# author            "Tony Breyal"
#         " Consistently Infrequent » R"
#         ""
# tags              ", R, RCurl, rstats, tinurl, url"

So this tells me that my post entitled “Unshorten any URL with R” got six likes and at least one comment on facebook. Nice. The “sample.comments” field shows what was commented, and that I posted a reply (based on that person’s comment I was able to improve the code and realise that it wouldn’t work with shortened link which requires a user to logged in first). Awesome stuff.

Final Thoughts

So now I have this data I am not quite sure what to do with it. I could do a sorted bar chart with each blog entry on the x-axis and number of facebook likes on the y-axis . I was thinking of doing some sentiment analysis on the sampled comments (I could only scrape visable comments, not the ones you have to press a button to load more for) but I don’t have the time to read up on that type analysis. Maybe in the future 🙂

R code:
csv file:

January 4, 2012

Plotting Doctor Who Ratings (1963-2011) with R

Filed under: R — Tags: , , — Tony Breyal @ 1:52 am


First day back to work after New Year celebrations and my brain doesn’t really want to think too much. So I went out for lunch and had a nice walk in the park. Still had 15 minutes to kill before my lunch break was over and so decided to kill some time with a quick web scraping exercise in R.


Download the last 49 years of British TV ratings data for the programme Doctor Who (the longest-running science fiction television show in the world and which is also the most successful science fiction series of all time, in terms of its overall broadcast ratings, DVD and book sales and iTunes traffic) and make a simple plot of it.


Ratings are available from as a series of page separated tables. This means that we can use the RCurl and XML packages to download the first seed webpage, extract the table of ratings, and use XPath to get the weblink to the next page of ratings. Due to time constraints I’m not going to optimise any of this (though given the small data set it probably doesn’t need optimisation anyway).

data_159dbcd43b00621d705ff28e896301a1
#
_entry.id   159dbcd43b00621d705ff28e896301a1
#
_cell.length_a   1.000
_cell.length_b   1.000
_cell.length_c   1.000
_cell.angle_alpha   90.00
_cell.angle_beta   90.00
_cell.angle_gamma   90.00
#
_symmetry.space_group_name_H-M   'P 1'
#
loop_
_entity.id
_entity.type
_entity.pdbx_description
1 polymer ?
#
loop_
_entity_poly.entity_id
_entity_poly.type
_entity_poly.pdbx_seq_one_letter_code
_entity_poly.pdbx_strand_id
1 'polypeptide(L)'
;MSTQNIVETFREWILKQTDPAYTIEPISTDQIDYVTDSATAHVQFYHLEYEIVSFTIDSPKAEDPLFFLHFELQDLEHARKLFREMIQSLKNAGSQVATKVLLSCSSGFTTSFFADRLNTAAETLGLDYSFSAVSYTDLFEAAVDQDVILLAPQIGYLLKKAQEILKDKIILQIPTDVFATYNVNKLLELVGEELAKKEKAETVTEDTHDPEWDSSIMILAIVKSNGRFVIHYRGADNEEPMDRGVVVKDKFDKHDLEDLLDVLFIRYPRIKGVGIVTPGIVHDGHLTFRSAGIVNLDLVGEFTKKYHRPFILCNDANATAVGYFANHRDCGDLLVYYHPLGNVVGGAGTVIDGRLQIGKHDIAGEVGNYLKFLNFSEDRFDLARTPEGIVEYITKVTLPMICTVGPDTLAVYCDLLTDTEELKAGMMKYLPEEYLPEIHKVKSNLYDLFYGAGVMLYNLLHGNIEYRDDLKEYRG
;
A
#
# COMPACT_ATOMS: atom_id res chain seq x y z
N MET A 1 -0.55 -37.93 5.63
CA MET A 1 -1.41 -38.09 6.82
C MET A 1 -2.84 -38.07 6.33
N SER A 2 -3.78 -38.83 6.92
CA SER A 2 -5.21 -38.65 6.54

get_doctor_who_ratings <- function() {
  # load packages

  # return Title, Date and Rating
  format_df <- function(df) {
    data.frame(Date = as.POSIXlt(df$Date, format = "%a %d %b %Y"),
               Title = df$Title,
               Rating = as.numeric(gsub("(\\s+).*", "\\1", df$Rating)),
               stringsAsFactors = FALSE)

  # scrape data from web
  get_ratings <- function(u) {
    df.list <- list()
    i <- 1
    while(!is.null(u)) {
      html <- getURL(u)
      doc <- htmlParse(u)
      df.list[[i]] <- readHTMLTable(doc, header = TRUE, which = 1, stringsAsFactors = FALSE) <- as.vector(xpathSApply(doc, "//div[@class='nav']/a[text()='NEXT']/@href"))
      if(is.null( {
      u <- sub("info.*",, u)
      i <- i + 1

  ### main function code ###
  # Step 1: get tables of ratings for each page that is avaiable
  u <- ""
  df.list <- get_ratings(u)

  # Step 2: format ratings into a single data.frame
  df <-"rbind", df.list)
  df <- format_df(df)

  # Step 3: return data.frame

Using the above, we can pull the ratings into a single data.frame as follows:

# get ratings database
ratings.df <- get_doctor_who_ratings()

# Date Title Rating
# 1 1979-10-20 City of Death - Episode 4 16.1
# 2 1979-10-13 City of Death - Episode 3 15.4
# 3 1979-09-22 Destiny of the Daleks - Episode 4 14.4
# 4 1979-10-06 City of Death - Episode 2 14.1
# 5 1979-09-15 Destiny of the Daleks - Episode 3 13.8
# 6 1975-02-01 The Ark In Space - Episode 2 13.6



We can plot this data very easily using the Hadley Wickman’s ggplot2 package:

# do a raw plot
ggplot(ratings.df, aes(x=Date, y=Rating)) + geom_point() + xlab("Date") + ylab("Ratings (millions)") + opts(title = "Doctor Who Ratings (1963-Present) without Context")

The gap in the data is due to the show having been put on permanent hiatus between 1989 and 2005 with the exception of the american episode in 1996.


This was just a fun coding exercise to quickly pass some time.